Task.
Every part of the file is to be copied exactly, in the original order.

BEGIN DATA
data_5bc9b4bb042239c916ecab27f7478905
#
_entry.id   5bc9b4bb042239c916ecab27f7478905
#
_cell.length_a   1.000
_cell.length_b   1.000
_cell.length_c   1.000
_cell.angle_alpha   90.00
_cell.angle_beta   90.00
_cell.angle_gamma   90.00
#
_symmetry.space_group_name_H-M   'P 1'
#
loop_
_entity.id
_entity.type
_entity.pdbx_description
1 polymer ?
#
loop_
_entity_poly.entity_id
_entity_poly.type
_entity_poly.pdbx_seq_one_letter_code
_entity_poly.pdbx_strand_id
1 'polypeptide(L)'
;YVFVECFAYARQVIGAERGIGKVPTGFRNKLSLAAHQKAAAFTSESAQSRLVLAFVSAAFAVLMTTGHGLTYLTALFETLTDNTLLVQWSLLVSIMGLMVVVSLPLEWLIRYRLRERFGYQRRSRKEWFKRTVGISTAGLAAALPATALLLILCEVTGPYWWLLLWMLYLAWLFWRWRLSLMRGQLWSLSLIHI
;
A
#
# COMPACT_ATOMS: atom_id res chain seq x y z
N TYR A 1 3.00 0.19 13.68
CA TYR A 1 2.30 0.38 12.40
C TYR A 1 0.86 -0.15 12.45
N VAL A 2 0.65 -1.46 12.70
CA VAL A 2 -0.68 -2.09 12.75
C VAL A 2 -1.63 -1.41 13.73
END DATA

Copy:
data_5bc9b4bb042239c916ecab27f7478905
#
_entry.id   5bc9b4bb042239c916ecab27f7478905
#
_cell.length_a   1.000
_cell.length_b   1.000
_cell.length_c   1.000
_cell.angle_alpha   90.00
_cell.angle_beta   90.00
_cell.angle_gamma   90.00
#
_symmetry.space_group_name_H-M   'P 1'
#
loop_
_entity.id
_entity.type
_entity.pdbx_description
1 polymer ?
#
loop_
_entity_poly.entity_id
_entity_poly.type
_entity_poly.pdbx_seq_one_letter_code
_entity_poly.pdbx_strand_id
1 'polypeptide(L)'
;YVFVECFAYARQVIGAERGIGKVPTGFRNKLSLAAHQKAAAFTSESAQSRLVLAFVSAAFAVLMTTGHGLTYLTALFETLTDNTLLVQWSLLVSIMGLMVVVSLPLEWLIRYRLRERFGYQRRSRKEWFKRTVGISTAGLAAALPATALLLILCEVTGPYWWLLLWMLYLAWLFWRWRLSLMRGQLWSLSLIHI
;
A
#
# COMPACT_ATOMS: atom_id res chain seq x y z
N TYR A 1 3.00 0.19 13.68
CA TYR A 1 2.30 0.38 12.40
C TYR A 1 0.86 -0.15 12.45
N VAL A 2 0.65 -1.46 12.70
CA VAL A 2 -0.68 -2.09 12.75
C VAL A 2 -1.63 -1.41 13.73